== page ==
Alabama Governor Kay Ivey Says Judith Ann Neelley Should NOT be Released

Gov. Kay Ivey has made a passionate statement against the possible parole of a woman convicted of killing a child four decades ago, saying she “categorically and unequivocally” opposes freedom for Judith Ann Neelley.

In a two-page letter to the Alabama Board of Pardons and Paroles, Ivey said Neelley “should not be allowed to set foot outside of an Alabama prison.”

“It has been said that ‘mercy to the guilty is cruelty to the innocent,’” Ivey wrote, “and I wholeheartedly agree.”

Neelley, 59, is set for a parole hearing Thursday.

Lisa Ann Millican, 13, was abducted from a shopping mall in Rome, Ga., in September 1982 by Neelley and her husband, Alvin Neelley. Judith Ann Neelley was later found guilty of the rape and murder of Lisa.

Neelley was first set for a parole hearing in May 2018; but, her lawyer at the time said she wanted to waive the hearing. Ivey wrote a letter on that occasion opposing parole. The hearing went forward that month and the board deliberated for just one minute before denying parole.

Even if Neelley is granted parole by the three-member board later this month, she still has a pending warrant in Georgia for a consecutive life sentence in a 1999 kidnapping case.

She pleaded guilty in Georgia for the murder of 22-year-old Janice Chatman, also of Rome, Ga. In that case, she pleaded guilty and agreed to testify against her husband. Alvin Neelley died in prison in Georgia in 2005.

Neelley was originally sentenced to death in Millican’s death, but her sentence was commuted to life in prison by former Alabama Gov. Fob James before he left office in 1999. However, James’ order did not specify whether Neelley would be eligible for parole. The legislature changed state law in 2003 specifically to block Neelley from the possibility of parole, but a federal judge years later ruled that law unconstitutional.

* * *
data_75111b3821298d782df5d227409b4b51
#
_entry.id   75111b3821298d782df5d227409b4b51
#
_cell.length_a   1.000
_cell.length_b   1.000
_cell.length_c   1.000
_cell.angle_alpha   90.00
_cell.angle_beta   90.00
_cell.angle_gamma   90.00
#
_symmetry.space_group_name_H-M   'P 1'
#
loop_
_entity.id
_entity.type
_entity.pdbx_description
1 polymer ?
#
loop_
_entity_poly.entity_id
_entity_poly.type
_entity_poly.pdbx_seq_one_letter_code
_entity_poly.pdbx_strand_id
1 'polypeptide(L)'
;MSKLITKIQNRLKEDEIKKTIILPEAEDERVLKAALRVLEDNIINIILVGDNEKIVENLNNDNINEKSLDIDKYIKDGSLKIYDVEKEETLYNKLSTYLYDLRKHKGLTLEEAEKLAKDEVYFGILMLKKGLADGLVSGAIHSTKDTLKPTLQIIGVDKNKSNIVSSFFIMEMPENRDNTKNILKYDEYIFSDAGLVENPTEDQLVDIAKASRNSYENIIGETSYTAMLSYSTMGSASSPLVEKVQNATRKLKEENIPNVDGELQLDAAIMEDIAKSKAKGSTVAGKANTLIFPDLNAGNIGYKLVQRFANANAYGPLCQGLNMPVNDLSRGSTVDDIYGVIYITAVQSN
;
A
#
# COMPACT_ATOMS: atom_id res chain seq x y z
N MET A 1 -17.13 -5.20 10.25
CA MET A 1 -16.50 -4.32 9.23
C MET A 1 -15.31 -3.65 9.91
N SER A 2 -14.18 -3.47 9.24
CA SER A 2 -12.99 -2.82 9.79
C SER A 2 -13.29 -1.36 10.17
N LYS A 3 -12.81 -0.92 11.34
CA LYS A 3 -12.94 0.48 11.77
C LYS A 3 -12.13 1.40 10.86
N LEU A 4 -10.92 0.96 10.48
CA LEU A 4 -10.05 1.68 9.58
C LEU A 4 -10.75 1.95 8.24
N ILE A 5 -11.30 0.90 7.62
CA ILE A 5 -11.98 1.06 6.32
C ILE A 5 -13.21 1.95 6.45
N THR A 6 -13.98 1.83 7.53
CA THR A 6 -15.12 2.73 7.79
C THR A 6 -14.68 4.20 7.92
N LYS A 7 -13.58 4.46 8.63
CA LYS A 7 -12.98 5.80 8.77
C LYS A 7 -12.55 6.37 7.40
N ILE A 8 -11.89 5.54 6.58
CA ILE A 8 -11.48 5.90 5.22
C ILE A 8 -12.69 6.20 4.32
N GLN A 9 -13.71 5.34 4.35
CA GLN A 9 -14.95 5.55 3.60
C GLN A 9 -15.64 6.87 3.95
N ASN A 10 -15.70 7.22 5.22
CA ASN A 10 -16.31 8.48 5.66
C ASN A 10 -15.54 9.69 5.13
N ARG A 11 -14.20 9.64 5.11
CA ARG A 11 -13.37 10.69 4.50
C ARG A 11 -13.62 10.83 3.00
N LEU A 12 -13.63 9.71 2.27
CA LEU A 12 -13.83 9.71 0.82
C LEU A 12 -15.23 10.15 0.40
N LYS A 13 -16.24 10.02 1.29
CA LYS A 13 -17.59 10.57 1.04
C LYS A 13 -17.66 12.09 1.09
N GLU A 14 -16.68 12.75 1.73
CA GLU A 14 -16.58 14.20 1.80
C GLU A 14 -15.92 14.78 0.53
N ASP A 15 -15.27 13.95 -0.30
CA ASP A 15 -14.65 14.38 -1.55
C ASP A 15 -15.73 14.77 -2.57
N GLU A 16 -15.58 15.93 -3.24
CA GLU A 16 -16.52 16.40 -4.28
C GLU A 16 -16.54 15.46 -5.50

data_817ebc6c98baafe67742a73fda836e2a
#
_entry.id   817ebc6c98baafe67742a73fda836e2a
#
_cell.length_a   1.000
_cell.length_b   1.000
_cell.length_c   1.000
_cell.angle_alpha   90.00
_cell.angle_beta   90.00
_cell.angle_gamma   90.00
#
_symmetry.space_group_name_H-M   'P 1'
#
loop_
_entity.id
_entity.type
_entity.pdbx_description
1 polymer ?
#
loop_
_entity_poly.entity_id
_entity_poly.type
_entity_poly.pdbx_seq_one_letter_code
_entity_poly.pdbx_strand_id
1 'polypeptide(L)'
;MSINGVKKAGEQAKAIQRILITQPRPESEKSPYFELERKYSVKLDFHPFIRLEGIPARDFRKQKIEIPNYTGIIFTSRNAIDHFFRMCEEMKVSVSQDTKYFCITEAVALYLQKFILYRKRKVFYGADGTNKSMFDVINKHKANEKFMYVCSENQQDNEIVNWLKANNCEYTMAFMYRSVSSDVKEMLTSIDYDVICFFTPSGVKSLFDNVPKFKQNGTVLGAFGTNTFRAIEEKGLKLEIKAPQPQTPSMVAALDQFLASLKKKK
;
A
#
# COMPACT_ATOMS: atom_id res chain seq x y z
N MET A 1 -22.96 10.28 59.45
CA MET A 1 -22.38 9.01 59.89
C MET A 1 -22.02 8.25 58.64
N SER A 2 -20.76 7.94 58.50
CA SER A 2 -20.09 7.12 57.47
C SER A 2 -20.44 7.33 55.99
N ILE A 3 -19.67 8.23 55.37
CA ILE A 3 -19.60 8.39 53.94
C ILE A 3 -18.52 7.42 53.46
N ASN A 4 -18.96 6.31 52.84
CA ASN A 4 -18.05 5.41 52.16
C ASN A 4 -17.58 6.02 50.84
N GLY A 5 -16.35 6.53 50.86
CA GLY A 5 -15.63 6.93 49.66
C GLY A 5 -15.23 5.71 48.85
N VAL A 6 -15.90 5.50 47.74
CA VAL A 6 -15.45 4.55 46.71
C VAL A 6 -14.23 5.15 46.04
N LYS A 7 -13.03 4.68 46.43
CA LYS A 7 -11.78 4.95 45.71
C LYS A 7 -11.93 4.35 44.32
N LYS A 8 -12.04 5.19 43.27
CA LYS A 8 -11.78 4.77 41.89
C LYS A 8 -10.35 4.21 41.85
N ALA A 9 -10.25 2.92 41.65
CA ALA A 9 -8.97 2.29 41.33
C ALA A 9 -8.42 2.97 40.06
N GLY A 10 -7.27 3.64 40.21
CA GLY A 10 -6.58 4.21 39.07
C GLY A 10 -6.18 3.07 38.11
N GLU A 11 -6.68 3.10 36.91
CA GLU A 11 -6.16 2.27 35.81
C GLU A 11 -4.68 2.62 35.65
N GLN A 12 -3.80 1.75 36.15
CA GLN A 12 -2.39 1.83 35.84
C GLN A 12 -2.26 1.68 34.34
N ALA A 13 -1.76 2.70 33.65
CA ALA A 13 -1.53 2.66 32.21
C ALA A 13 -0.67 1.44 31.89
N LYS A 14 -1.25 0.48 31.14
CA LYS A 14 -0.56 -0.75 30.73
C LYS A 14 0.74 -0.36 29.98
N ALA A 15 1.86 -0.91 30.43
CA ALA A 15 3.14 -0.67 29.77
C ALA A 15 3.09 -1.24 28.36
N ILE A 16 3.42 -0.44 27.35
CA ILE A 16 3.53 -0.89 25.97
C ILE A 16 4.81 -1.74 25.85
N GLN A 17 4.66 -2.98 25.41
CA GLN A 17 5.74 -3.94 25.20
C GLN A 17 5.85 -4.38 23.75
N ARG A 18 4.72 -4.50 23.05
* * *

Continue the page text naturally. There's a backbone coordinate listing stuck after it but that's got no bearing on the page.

In her letter, Ivey said James’ commutation was a “mistake” and described the crime that sent Neeley to jail as “pure evil.” You can read the complete text of the letter here.

The Neelleys held 13-year-old Lisa captive, according to court records, and Alvin Neelley raped the girl several times. Three days after the abduction, Judith Ann Neelley handcuffed Lisa to a tree at Little River Canyon in Alabama’s DeKalb County and used a needle and syringe to inject her repeatedly with drain cleaner. When that failed to kill the young girl, she shot her and pushed her body into the canyon.

An Alabama jury convicted Neelley of capital murder and recommended a sentence of life without parole, but the judge sentenced her to death.

In her letter, Ivey said the board should not forget the “depravity of her crimes.”

“Do not overlook the continuing threat to public safety Ms. Neelley would pose if she were ever let out of prison,” she wrote. “And do not disregard the overwhelming consensus of our state government that someone convicted of capital murder and sentenced to death should never walk the streets of Alabama again.”



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